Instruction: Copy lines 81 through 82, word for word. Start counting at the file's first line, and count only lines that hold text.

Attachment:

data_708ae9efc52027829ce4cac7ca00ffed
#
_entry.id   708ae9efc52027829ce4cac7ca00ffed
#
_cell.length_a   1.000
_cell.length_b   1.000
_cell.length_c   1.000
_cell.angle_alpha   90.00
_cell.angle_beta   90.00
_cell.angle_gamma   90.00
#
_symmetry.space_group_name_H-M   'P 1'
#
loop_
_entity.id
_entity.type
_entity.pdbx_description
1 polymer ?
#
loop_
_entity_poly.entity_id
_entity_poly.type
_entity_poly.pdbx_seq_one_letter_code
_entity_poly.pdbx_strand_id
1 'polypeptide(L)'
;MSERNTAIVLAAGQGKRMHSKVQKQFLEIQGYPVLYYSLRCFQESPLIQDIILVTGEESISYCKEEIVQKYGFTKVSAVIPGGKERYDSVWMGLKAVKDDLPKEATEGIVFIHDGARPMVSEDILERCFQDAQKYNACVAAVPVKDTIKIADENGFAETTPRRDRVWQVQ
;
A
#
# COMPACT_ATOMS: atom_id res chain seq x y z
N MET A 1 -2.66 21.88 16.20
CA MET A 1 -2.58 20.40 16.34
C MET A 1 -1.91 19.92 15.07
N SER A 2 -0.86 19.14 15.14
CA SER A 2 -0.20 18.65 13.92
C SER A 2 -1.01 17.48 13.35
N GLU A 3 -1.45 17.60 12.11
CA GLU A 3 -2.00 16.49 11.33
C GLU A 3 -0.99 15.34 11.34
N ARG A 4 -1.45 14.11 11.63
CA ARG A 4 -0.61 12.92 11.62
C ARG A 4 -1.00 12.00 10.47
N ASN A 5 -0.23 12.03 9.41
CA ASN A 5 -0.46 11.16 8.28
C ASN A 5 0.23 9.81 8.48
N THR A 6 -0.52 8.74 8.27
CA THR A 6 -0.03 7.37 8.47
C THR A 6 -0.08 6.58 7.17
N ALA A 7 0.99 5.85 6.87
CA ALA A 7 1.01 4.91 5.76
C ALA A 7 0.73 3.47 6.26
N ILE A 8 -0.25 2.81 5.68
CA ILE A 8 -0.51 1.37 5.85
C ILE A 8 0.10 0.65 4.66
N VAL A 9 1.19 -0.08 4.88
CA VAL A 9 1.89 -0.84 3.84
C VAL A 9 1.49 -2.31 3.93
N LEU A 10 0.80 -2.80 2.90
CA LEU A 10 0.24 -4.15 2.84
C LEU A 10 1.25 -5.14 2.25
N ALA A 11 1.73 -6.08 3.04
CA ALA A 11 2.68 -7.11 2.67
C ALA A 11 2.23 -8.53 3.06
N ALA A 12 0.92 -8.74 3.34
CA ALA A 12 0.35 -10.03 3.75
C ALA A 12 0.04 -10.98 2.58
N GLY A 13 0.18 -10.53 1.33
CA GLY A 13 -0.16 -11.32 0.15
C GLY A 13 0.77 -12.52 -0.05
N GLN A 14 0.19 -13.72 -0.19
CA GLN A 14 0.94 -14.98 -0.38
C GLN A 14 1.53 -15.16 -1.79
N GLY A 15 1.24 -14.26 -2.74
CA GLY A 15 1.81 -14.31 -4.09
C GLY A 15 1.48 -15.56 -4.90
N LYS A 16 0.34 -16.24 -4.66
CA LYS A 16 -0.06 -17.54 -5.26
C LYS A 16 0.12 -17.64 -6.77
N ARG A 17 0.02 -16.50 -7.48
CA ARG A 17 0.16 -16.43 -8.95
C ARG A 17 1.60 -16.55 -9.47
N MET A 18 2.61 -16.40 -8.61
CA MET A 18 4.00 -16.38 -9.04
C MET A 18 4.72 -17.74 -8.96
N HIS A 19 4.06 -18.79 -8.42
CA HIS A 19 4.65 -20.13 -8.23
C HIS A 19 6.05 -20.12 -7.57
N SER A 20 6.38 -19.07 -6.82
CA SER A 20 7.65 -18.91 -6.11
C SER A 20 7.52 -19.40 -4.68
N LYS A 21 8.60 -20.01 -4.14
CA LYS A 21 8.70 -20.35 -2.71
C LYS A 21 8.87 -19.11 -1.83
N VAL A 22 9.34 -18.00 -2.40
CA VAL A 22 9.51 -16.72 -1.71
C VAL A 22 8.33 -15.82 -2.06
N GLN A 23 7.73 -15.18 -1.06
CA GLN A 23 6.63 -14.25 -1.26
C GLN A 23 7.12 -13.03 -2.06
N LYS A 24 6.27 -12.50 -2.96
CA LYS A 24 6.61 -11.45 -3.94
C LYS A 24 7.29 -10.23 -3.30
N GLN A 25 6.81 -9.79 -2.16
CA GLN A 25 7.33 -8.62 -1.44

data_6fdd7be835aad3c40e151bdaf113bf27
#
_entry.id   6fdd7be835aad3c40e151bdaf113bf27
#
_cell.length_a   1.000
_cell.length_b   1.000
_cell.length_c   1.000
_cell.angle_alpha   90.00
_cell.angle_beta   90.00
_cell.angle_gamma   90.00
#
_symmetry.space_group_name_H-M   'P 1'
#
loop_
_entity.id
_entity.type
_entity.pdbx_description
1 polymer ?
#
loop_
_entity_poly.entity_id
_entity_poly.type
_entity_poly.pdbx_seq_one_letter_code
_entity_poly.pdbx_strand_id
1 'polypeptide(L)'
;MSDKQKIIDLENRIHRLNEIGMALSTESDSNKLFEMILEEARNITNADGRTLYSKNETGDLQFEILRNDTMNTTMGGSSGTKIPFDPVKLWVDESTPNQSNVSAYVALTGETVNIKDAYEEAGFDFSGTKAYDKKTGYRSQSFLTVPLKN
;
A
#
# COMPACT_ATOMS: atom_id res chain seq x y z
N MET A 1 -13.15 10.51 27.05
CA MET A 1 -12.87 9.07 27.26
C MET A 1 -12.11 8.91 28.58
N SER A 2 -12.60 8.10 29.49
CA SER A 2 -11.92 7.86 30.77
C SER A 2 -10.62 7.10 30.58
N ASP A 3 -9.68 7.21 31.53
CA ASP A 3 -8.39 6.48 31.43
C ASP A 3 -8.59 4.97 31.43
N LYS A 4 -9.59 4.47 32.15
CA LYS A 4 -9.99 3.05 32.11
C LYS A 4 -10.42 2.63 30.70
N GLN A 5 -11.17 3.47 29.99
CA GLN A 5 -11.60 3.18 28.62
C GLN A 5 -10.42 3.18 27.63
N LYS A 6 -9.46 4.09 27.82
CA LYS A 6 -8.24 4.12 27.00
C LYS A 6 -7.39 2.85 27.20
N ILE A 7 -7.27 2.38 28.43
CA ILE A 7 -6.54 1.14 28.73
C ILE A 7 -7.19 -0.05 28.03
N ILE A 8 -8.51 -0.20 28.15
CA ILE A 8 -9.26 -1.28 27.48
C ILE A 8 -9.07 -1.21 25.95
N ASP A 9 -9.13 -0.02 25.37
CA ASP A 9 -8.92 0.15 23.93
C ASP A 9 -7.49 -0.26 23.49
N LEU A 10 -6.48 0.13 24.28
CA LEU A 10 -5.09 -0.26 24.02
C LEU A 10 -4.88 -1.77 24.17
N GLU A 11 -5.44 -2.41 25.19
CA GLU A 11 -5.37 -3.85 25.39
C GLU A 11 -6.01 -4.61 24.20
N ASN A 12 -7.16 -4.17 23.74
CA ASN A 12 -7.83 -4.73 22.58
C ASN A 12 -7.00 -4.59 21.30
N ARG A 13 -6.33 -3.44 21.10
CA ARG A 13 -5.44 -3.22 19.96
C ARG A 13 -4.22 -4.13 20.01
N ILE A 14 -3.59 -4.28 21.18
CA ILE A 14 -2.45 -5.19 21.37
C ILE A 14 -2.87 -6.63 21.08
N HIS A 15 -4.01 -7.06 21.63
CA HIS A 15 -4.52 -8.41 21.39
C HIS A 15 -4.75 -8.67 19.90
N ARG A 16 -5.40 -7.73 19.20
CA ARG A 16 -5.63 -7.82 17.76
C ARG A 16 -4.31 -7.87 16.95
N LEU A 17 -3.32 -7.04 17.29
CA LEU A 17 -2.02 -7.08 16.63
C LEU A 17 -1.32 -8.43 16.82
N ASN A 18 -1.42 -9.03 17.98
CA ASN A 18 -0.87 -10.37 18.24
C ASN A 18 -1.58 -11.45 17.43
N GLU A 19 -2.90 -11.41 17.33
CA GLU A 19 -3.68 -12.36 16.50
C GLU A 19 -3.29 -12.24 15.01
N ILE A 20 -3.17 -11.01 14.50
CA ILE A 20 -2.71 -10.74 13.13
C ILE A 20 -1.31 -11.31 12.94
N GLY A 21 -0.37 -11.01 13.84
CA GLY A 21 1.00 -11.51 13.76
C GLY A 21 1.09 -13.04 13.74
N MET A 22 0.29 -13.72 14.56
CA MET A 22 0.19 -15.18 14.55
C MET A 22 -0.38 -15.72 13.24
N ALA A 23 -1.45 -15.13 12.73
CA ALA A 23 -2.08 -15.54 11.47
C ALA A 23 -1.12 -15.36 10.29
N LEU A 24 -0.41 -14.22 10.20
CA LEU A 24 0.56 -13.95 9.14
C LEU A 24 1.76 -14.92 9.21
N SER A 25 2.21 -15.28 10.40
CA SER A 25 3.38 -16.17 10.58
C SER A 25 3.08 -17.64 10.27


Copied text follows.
C ARG A 17 1.60 -16.55 -9.47
N MET A 18 2.61 -16.40 -8.61